Why Do We Yawn When Others Yawn?

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Have you ever caught yourself yawning right after someone nearby did, despite not feeling particularly sleepy or bored? This seemingly simple act is a curious phenomenon that happens to almost everyone. But why do we yawn when others yawn around us? Is it a sign of empathy, a biological response, or something else entirely? This article takes a look into the scientific research surrounding contagious yawning, exploring various theories and experiments that attempt to unravel this mystifying aspect of human behavior.

The Biology of Yawning

Yawning is a reflex characterized by the opening of the mouth accompanied by a deep inhalation of air and a shorter exhale. Originally thought to be a response to low oxygen levels in the blood, this theory has been largely debunked. Instead, recent studies suggest that yawning could be linked to brain temperature regulation. Yawning helps to cool the brain, potentially resetting its temperature to optimize cognitive efficiency. This thermoregulatory function could explain why we often yawn in situations where attention levels need to be maintained, such as during transitions in activity or when feeling fatigued.

The Mirror Neuron System

One theory that attempts to explain contagious yawning is the concept of mirror neurons. These neurons are activated both when we perform an action and when we observe someone else performing the same action. Mirror neurons are believed to be responsible for mimicking the behavior of others, leading to contagious behaviors such as yawning. The activation of mirror neurons in response to seeing someone yawn may explain why contagious yawning occurs.

Empathy and Emotional Contagion

Contagious yawning has also been linked to empathy and emotional contagion. Studies have shown that individuals with higher levels of empathy are more likely to yawn in response to others’ yawns. This suggests that the ability to empathize with others and experience emotional contagion plays a role in the contagious nature of yawning. When we see someone yawn, our capacity for empathy and emotional connection may lead us to mimic their behavior subconsciously.

Social Bonding and Communication

Contagious yawning may also play a role in social bonding and communication. Yawning synchrony has been observed in groups that are closely bonded, indicating a potential link between contagious yawning and social connectedness. In social settings, contagious yawning may serve as a non-verbal form of communication, signaling affiliation and closeness among individuals. The synchronized yawning within a group can foster a sense of unity and cohesion, strengthening social bonds.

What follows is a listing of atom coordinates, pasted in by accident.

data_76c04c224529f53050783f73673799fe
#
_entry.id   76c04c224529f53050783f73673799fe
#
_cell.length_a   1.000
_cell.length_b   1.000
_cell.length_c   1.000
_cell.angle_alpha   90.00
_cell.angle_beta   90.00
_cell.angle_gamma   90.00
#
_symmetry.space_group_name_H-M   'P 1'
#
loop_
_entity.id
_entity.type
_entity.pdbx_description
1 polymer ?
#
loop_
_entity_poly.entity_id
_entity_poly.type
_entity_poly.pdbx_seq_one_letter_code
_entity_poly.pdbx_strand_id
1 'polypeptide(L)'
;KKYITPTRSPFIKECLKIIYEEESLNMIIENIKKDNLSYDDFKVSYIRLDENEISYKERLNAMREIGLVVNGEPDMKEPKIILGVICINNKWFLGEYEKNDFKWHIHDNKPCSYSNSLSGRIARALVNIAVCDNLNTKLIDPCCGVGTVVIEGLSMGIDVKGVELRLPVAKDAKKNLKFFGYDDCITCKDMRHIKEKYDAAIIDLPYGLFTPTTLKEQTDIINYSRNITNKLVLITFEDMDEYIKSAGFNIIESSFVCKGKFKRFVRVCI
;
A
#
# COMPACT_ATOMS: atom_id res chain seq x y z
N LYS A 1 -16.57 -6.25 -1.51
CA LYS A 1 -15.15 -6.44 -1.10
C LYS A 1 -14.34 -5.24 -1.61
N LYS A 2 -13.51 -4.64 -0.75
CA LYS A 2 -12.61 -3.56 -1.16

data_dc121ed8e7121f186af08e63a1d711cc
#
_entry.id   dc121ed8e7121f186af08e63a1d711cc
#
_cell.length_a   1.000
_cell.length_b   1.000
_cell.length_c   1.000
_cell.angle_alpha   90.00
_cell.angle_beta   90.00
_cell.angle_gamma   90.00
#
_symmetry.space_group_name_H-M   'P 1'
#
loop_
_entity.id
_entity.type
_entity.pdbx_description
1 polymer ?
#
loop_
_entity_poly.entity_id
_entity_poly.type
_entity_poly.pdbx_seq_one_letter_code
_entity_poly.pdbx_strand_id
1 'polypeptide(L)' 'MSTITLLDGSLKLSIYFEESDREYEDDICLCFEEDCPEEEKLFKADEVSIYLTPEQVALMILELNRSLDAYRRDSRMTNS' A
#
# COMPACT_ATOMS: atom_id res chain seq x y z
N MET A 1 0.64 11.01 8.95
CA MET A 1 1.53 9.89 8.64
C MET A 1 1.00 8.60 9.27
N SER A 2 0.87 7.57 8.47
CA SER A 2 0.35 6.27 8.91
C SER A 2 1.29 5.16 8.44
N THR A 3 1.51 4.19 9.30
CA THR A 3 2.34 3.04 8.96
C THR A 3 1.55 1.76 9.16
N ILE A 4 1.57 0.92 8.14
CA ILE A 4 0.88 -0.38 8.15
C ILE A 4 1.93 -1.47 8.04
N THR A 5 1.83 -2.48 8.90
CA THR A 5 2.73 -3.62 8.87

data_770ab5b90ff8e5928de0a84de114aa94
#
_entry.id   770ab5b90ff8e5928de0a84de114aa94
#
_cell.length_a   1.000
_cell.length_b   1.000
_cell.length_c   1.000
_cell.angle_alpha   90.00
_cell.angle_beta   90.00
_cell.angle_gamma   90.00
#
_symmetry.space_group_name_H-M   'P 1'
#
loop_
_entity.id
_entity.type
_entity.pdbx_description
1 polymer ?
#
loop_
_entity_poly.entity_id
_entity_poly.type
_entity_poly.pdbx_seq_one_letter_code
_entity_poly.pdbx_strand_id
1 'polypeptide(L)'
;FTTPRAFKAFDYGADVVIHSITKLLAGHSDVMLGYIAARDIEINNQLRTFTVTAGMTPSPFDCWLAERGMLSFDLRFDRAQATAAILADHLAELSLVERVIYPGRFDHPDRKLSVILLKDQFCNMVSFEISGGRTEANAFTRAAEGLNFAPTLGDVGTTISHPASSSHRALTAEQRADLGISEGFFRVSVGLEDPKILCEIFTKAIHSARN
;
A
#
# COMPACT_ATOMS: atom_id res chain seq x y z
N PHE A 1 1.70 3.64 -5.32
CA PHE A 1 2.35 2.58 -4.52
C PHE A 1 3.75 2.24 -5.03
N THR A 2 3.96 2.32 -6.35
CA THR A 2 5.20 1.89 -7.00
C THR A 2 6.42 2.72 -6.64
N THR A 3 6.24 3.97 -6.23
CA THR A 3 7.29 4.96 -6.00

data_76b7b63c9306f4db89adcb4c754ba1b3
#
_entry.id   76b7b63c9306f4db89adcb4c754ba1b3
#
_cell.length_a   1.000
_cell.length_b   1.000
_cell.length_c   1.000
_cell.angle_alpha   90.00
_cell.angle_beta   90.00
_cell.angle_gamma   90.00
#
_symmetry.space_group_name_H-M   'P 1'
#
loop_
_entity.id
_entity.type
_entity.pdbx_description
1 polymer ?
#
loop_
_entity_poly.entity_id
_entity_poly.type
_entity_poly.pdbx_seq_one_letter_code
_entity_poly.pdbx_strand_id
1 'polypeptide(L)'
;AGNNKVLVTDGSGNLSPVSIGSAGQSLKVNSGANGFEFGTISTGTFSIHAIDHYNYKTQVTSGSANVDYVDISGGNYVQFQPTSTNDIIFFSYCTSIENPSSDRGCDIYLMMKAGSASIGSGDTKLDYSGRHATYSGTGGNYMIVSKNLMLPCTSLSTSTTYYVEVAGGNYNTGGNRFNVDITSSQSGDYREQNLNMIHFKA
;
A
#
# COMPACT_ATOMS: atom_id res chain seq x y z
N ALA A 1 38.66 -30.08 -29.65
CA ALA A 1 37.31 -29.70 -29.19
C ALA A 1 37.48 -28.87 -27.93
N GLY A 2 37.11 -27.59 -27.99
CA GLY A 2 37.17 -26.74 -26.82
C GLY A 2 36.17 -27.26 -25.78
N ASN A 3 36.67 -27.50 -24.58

The Role of Neurotransmitters

Neurotransmitters such as dopamine and oxytocin are thought to play a role in contagious yawning. These chemicals are associated with social bonding and may influence our propensity to yawn in response to others. Dopamine, known for its role in reward and motivation, could be involved in the pleasurable or rewarding aspect of contagious yawning. Oxytocin, often referred to as the “love hormone,” is linked to social bonding and trust, potentially influencing the contagious nature of yawning as a social behavior.


Contagious yawning remains a fascinating and complex phenomenon that continues to intrigue researchers across various fields. By delving into the science behind why we yawn when others yawn, we gain insight into the intricate workings of our brains and social interactions. Understanding the mechanisms behind contagious yawning can provide valuable information about social cognition, empathy, and the neurological basis of human behavior.

Betsy Wilson

A true science nerd and pediatric nursing specialist, Betsy is passionate about all things pregnancy and baby-related. She contributes her expertise to the Scientific Origin.